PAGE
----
One can’t discount the “pure economics” of an evening at the ballet, especially for young people, says Wendy Perron, longtime dance writer and former editor of Dance Magazine. “When I was in New York in the ’70s and ‘80s, I just couldn’t afford to go to the ballet," she says.

Also not to be discounted: the effect of social media in promoting dancers as people with personalities.

“We’ve got this crop of really exciting but also relatable, approachable dancers, and through social media, audiences can connect to them in a way they couldn’t back when we were dancing,” says Stafford, who retired as a dancer in 2014.

Consider Peck, one of the company’s most popular ballerinas (and a rising choreographer), whose Instagram feed had reached McDermott before she ever saw her dance. Peck supplies her half-million followers with short, punchy videos about everything from her 10 favorite dance roles to how she applies stage makeup. Her videos often feature her partner onstage and off, rising principal dancer Roman Mejia.

It’s all very different from a time when — like Odette in “Swan Lake” — ballerinas used to be mysterious and, above all, silent.

Social media — whether used by the company or via the dancers’ own feeds — can also answer questions. If you attended a performance of “The Nutcracker” a few seasons ago, you might have wondered why dancer Mira Nadon, as Sugarplum Fairy, suddenly disappeared from the stage at a key moment. The answer was on her Instagram later: Her pointe shoe had slipped off.

“See, you can get all your answers from Instagram now,” quips Whelan, who herself has an active feed.

A few months ago, Whelan, a much-loved former NYCB principal who also retired in 2014, got a congratulatory text from Stafford in the morning — it had been exactly five years since the two had taken the helm after a turbulent period when #MeToo accusations caused scandal.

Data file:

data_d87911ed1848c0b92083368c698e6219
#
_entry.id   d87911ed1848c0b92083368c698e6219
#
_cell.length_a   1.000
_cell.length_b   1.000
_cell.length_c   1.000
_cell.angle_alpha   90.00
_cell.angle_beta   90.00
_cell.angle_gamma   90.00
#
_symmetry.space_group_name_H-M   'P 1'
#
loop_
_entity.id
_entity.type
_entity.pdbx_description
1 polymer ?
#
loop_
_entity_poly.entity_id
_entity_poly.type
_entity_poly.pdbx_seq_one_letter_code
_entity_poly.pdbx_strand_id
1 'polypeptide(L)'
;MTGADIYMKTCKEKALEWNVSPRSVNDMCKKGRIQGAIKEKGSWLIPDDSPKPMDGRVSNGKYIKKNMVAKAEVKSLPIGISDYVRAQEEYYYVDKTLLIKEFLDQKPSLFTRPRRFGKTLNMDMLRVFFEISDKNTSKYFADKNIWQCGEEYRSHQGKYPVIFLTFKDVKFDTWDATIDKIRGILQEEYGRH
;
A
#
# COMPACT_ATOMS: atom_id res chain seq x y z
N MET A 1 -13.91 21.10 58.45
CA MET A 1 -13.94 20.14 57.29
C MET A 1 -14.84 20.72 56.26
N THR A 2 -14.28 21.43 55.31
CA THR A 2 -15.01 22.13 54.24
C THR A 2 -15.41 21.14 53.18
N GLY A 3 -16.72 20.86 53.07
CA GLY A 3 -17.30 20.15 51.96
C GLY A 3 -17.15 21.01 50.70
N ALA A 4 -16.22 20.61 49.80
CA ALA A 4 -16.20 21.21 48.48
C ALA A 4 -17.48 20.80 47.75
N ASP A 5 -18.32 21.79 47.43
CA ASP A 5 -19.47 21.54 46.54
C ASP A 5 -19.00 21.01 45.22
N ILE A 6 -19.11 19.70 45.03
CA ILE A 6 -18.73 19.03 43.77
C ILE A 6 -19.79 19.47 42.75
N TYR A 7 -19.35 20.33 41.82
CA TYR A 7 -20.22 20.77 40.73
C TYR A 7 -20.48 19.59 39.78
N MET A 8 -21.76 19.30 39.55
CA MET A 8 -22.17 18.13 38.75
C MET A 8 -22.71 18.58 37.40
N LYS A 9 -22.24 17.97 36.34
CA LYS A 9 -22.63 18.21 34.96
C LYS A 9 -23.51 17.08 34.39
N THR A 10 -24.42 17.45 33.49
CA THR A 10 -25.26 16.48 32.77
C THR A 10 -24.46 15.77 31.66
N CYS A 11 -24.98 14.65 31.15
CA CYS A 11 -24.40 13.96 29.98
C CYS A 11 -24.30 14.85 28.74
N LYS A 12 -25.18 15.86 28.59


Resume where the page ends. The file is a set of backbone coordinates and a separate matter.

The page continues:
Historically, the company had been led by one man — Balanchine until 1983, then Peter Martins. This time, the board tried something new: a duet. Stafford was already interim head, and Whelan had applied for the job.

“They put us in a room and closed the door, and we were like – ‘Hi?’” Whelan says. “They were like, figure it out! And we did.” Stafford, the artistic director, serves as a bridge between the creative and business sides. Whelan, associate artistic director, focuses on the delicate task of programming.

Company insiders describe a mood different from the days when one outsized, all-powerful personality ruled from above. For one thing, the pair says they've instituted annual taking-stock conversations with each dancer.

Diversity — ballet is slowly changing but still overwhelmingly white — is also a priority, they say, and that includes diversifying “the pipeline,” meaning students at the affiliated School of American Ballet.

Recently, the company heralded its first two Black dancers to dance Dewdrop, the second most important female “Nutcracker” role: India Bradley and guest artist Alexandra Hutchinson of the Dance Theater of Harlem. Yet to come is a Black Sugarplum Fairy. The company says 26% of of its dancers identify as people of color, whereas 10 years ago that figure was 13%. Stafford and Whelan have commissioned 12 ballets by choreographers of color in the last six years, it says.

“We know where the gaps are, and we take it seriously,” Whelan says.

She and Stafford say they're also paying more attention to wellness, be it physical training to avoid injury, healthy diets, or a more frank discussion of mental health.

As for the company's financial health, it is strong, Brown says, four years after the pandemic cost tens of millions in losses The 2024 budget is roughly $102 million, compared to $88 million in 2019. Audience capacity has exceeded pre-pandemic levels.